Posted in: by Richard T. Jameson, Contributors, Film Reviews

SIFF 2011: Kosmos

Turkey/Bulgaria, 2009; Reha Erdem

From the moment the distant figure of a man approaches out of the foggy whiteness of a snowfield, Kosmos appears to be a movie bent on allegorizing something elemental. Throw in that the stranger’s name is Kosmos, that he will meet and bond with an only slightly less strange young woman named Neptün, and that the film abounds in elaborate flourishes, enigmatic gestures, and not a few aphoristic lines of dialogue. Is it incumbent upon us to suss out what all this means? Does director and co-writer Reha Erdem himself know?

My advice: Don’t worry about it. What matters is that Kosmos, whether metaphysical mystery or a bit of a mess, grabs one’s eyes and interest at the outset and holds them for most of the ensuing two hours. The title character seems to be at the end of his tether as he staggers onto a bluff above the town—looking as if its builders had been staring too long at Escher drawings—where most of the action will play out. (The location is Kars, Turkey.) Yet upon catching sight of a child being swept downriver, this distracted soul plunges into the icy water immediately—well, after stashing a wad of money under a stone—to rescue the kid. This makes him, in the eyes of the townsfolk, “an honored guest as long as you like” … although it doesn’t take long before his eccentric behavior begins inspiring second thoughts about that.

Wherever the town is (no nations are mentioned), it’s a living, breathing, snarling invocation of Balkan quarrels ancient and recent. There’s a more or less steady sound of detonations in the vicinity, perhaps connected to military maneuvers. Members of a family are clamoring to have the authorities settle who gets to inherit Dad’s property—Dad being housed meanwhile in a coffin strapped atop the station wagon the rival relatives are driving around town. A faceless figure keeps breaking into shops, an action almost always followed by the possibly angelic Kosmos performing some kind of very personal miracle for one of the troubled citizenry.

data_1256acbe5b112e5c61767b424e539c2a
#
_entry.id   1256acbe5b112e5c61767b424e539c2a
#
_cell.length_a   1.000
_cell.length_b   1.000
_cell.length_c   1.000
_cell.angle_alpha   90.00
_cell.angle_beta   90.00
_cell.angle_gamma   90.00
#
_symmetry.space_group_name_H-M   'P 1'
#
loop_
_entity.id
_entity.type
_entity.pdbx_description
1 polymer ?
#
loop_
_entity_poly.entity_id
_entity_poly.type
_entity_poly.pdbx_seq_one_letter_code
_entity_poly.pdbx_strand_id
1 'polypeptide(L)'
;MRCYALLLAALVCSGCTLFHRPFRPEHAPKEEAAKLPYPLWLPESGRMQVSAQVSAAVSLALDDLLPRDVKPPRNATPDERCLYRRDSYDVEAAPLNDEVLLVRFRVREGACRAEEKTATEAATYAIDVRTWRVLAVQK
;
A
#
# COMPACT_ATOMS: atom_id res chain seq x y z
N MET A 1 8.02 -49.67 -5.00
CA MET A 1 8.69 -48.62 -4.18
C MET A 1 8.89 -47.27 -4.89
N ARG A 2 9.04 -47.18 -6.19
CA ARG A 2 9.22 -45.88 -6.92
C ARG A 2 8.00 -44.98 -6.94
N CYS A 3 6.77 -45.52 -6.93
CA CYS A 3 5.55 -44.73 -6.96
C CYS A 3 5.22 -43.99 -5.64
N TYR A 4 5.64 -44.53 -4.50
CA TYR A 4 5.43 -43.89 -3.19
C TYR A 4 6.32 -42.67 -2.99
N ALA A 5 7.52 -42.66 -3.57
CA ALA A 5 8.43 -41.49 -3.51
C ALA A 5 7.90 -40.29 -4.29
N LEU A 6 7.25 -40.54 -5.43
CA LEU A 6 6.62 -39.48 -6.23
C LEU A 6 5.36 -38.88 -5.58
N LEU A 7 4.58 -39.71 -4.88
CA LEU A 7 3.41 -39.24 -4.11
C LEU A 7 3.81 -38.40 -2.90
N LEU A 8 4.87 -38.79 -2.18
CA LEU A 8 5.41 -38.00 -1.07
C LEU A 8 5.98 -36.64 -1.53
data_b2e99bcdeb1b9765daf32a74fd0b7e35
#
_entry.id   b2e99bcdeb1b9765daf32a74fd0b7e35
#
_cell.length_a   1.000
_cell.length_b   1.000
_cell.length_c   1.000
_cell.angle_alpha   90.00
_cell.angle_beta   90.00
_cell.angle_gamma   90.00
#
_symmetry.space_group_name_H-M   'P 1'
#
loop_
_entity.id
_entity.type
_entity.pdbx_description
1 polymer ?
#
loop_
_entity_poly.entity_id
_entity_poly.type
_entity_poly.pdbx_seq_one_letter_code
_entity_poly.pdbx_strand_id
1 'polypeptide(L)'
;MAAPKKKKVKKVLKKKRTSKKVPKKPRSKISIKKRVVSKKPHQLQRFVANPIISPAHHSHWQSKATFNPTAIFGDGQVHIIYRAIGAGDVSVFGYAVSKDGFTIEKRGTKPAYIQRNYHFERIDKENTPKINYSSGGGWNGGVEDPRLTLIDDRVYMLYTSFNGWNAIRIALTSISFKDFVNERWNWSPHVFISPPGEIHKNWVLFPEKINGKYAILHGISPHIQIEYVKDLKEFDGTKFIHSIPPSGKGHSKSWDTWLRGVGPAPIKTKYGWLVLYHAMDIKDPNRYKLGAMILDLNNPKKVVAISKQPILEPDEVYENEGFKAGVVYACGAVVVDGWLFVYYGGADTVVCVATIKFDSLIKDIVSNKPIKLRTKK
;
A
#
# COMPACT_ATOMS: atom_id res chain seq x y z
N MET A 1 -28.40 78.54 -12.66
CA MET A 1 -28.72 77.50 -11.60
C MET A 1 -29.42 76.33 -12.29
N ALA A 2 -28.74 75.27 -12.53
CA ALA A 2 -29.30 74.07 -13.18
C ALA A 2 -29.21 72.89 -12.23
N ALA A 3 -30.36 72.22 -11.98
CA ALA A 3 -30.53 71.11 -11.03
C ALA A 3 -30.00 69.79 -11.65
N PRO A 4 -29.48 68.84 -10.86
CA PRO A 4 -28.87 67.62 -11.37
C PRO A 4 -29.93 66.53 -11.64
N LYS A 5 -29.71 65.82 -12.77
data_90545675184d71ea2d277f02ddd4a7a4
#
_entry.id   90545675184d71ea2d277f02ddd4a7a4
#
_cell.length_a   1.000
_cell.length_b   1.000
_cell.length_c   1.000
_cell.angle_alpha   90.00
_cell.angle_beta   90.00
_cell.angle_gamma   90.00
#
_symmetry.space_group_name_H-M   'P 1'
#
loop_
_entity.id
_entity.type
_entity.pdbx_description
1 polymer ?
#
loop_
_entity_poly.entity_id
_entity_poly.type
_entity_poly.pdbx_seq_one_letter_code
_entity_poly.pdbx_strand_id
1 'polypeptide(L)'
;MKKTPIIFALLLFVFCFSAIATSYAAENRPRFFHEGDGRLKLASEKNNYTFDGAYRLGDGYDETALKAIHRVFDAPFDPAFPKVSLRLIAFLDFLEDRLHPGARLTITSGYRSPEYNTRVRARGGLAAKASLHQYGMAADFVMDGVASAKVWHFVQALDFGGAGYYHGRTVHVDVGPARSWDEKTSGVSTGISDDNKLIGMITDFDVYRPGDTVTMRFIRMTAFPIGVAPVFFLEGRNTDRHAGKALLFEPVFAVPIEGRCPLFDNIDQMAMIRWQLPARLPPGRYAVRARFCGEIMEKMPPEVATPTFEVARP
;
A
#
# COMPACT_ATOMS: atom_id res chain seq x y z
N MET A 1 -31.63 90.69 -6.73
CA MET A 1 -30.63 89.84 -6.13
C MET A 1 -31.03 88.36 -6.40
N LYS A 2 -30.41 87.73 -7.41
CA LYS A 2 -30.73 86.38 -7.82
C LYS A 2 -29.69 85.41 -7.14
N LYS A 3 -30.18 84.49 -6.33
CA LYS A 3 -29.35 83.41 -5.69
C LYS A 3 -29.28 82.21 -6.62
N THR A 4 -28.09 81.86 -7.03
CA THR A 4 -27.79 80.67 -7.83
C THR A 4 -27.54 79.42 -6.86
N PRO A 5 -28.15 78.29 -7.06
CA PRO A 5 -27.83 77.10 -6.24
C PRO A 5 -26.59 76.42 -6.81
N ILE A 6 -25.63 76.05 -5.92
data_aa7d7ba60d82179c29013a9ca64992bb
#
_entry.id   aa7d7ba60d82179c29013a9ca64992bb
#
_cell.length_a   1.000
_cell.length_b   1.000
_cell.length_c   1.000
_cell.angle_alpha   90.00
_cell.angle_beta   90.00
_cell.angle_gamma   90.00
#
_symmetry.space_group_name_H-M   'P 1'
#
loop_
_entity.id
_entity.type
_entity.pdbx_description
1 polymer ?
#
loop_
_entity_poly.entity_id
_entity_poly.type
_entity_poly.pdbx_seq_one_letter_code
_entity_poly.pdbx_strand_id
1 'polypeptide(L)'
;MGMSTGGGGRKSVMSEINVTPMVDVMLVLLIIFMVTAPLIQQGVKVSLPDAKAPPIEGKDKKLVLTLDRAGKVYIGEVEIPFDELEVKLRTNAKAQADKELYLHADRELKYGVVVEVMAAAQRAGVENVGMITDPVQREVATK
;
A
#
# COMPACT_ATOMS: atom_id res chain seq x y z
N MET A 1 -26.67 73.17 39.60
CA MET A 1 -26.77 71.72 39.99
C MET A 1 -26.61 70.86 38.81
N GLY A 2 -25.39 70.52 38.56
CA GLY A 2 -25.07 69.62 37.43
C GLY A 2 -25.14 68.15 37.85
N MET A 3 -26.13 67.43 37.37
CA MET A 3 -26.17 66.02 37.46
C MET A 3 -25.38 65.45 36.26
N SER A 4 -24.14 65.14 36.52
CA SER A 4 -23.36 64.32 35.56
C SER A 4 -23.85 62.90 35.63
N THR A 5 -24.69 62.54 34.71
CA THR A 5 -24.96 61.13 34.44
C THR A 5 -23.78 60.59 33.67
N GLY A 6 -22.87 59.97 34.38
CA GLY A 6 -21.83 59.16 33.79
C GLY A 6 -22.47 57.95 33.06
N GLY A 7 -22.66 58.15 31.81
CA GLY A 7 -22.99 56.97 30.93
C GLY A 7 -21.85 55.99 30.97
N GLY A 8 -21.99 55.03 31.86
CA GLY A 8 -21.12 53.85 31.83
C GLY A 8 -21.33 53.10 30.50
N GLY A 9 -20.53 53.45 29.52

Erdem has a lively eye, and a fine sense of how to tap the potential of every setting—a bridge, an outbuilding, the tables in a café—for cinematic energy. And he has great rapport with geese, their peremptory waddle through the streets and alleys the stuff of Steadicam glory and hilarity. Kosmos is played by Sermet Yesil, a virtual unknown who looks a bit like Johnny Depp on laughing gas. Türkü Turan plays the pretty girl he bonds with, and their courtship entails tender exchanges of Tarzan-like yells. It’s rather charming.

Copyright 2011 Richard T. Jameson